Families are warned of deadly perils in the British garden

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LETHAL lawnmowers, flaming barbecues, poisonous plants and even a foreign invasion of warlike wasps will turn the supposedly safe haven of the English garden into a serious danger zone in coming weeks.

The innocent summer pleasure of being in the garden is fraught with hidden hazards, according to the Royal Society for the Prevention of Accidents.

Garden accidents, which kill 50 people and injure 500,000 more every year, peak in the summer, with the increased garden use during the longer, warmer days and sunny weekends.

Indeed, last week, Elaine Lancaster, 55, from Marple, in Stockport, Cheshire, was dis-covered dead on the lawn of her home. A police spokesman said she had been reconnecting an extension cable to her mower and had not switched off the electricity supply. She died instantly from a powerful electric shock. Electrocu-tion will claim an estimated 10 more garden victims before autumn sets in.

Neighbour Sidney Budd said: "It is a real tragedy. She would take advantage of any hours of daylight to be in her garden, which is superb." Ironically, Ms Lan-caster's death came shortly after the Department of Trade and Industry launched its `Don't Be Green Over Gardens' campaign, aimed at reducing the "appalling" toll of injuries.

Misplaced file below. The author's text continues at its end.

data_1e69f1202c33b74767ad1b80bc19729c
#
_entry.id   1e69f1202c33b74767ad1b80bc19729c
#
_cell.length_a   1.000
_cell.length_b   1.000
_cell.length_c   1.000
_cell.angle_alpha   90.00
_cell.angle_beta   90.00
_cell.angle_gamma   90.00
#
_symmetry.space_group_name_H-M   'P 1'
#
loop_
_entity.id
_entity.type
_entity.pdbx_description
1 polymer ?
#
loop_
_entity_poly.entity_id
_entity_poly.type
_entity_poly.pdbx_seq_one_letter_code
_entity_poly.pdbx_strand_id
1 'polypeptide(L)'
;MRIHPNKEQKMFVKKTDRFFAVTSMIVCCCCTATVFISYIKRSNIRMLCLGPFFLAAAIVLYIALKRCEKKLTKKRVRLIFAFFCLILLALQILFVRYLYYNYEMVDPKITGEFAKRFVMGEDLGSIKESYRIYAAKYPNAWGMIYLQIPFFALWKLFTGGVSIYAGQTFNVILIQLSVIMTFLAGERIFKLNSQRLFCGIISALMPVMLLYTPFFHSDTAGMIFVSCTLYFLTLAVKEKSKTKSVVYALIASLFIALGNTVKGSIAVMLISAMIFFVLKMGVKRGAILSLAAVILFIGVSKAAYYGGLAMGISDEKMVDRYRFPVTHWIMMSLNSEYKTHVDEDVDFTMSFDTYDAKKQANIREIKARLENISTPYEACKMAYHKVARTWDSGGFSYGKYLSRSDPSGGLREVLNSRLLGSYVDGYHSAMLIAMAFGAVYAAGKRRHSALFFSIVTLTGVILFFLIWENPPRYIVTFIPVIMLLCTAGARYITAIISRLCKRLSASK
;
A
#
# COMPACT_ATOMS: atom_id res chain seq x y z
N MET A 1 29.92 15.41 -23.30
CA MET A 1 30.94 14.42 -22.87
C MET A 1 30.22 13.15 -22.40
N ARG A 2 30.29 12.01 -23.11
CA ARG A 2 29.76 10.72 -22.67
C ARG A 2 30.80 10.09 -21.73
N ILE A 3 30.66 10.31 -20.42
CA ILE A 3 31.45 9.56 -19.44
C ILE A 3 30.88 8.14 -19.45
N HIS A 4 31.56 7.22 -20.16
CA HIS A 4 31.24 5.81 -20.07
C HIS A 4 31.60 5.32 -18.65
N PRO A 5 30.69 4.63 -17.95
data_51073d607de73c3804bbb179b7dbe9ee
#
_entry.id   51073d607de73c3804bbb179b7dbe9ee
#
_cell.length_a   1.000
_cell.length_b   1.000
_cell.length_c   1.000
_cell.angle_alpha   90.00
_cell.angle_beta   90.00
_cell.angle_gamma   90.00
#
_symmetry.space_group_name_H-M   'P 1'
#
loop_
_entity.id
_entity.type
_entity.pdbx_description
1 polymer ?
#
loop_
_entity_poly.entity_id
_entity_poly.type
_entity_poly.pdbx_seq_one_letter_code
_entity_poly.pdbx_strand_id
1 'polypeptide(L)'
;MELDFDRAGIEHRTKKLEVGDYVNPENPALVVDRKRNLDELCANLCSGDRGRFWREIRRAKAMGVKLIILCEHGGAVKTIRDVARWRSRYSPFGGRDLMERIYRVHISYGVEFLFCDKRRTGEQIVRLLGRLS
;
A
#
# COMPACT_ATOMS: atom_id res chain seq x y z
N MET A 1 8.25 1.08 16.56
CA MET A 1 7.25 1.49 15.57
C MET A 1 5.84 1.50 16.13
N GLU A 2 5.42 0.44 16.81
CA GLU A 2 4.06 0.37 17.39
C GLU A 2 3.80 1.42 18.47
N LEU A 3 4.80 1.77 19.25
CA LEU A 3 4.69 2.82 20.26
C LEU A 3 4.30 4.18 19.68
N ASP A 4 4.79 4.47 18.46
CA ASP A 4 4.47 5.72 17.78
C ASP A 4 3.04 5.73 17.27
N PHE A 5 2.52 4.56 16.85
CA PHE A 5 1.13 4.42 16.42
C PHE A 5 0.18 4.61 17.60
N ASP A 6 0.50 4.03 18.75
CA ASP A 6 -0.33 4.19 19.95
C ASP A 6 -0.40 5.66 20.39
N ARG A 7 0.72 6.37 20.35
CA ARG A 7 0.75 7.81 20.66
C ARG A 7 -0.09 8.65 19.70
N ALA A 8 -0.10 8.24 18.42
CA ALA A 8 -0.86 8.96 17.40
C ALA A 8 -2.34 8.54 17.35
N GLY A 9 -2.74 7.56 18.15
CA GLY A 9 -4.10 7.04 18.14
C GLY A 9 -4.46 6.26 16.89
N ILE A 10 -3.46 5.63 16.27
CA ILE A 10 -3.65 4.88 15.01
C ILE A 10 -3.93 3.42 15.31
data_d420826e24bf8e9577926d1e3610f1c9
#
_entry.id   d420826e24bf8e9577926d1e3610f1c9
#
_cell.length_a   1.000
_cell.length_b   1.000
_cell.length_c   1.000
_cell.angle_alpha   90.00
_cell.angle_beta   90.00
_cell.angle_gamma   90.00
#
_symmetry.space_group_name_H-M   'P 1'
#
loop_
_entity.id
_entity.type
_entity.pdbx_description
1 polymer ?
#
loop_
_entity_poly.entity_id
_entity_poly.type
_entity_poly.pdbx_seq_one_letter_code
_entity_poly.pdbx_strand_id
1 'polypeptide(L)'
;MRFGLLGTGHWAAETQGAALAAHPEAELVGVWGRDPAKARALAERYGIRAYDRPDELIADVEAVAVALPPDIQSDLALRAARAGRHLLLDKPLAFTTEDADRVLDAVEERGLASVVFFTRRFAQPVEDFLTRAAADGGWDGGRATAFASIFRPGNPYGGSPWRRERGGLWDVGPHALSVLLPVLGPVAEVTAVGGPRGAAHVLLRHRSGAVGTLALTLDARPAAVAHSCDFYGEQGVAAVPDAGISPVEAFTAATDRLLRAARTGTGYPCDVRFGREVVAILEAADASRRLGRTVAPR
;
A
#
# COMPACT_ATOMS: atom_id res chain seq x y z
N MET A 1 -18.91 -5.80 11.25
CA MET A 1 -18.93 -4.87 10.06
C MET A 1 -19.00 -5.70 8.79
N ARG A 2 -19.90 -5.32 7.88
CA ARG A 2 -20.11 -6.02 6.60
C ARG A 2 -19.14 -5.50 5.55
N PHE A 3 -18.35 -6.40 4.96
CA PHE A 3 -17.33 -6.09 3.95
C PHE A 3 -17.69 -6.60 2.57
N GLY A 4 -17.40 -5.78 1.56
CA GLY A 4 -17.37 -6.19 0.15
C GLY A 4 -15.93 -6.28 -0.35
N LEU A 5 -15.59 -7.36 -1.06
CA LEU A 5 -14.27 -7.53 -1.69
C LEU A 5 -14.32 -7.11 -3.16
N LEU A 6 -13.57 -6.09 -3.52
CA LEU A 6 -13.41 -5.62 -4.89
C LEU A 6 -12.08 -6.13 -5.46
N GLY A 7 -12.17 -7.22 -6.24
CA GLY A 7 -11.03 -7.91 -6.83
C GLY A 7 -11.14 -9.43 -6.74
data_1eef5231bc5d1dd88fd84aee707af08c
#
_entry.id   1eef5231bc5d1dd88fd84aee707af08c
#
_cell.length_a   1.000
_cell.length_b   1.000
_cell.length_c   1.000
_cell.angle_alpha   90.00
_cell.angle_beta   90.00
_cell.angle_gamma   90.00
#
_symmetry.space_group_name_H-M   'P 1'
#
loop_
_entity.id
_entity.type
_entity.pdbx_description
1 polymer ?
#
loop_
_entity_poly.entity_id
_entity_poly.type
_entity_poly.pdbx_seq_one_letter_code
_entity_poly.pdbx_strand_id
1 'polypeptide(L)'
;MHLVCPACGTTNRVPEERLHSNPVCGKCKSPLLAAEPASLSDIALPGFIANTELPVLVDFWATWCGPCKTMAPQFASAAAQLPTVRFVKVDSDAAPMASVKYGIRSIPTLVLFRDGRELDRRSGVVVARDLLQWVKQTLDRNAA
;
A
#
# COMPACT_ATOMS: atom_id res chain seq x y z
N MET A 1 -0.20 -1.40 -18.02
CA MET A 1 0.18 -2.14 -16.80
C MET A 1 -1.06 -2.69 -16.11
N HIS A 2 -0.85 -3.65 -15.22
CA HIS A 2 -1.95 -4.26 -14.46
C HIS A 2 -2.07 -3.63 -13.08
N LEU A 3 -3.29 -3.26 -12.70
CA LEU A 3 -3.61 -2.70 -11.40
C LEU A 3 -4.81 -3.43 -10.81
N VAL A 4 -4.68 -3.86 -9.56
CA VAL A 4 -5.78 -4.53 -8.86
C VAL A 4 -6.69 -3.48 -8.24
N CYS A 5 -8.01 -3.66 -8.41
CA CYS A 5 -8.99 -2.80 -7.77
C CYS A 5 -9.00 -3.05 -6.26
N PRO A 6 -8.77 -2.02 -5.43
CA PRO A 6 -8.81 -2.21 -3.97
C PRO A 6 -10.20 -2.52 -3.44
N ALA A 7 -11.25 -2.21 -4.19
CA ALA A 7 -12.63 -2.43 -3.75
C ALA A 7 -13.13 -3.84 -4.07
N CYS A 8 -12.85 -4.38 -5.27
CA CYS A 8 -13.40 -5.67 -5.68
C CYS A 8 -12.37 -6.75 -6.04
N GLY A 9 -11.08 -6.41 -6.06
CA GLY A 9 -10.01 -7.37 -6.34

Nigel Griffiths, Minister for Competition and Consumer Affairs, launched the campaign. He said: "I hope to persuade people to take extra care this summer and help reduce accidents and the pain and suffering they cause."

Particular emphasis was placed on the avoidable deaths of young children and toddlers, eight of whom drown every summer in ponds and pools. Research has shown that even the humblest of garden implements can be danger-ous. According to the Association of British Insurers, 2,000 people are injured every year by flower pots.

But for many, the greatest garden danger is the thuggish "euro-wasp". The wasp, which arrived in the UK in Britain in 1980 after a succession of mild winters, has gained a fearsome reputation for swarm attacks, in scenes reminiscent of horror films.

Last week, a four-year-old girl, Sophie Cousins, was playing in her parents' back garden in Weston-Super-Mare, when her puppy disturbed a wasps' nest. Within seconds, hundreds had attacked her, leaving her with 70 stings and, according to doctors, lucky to be alive.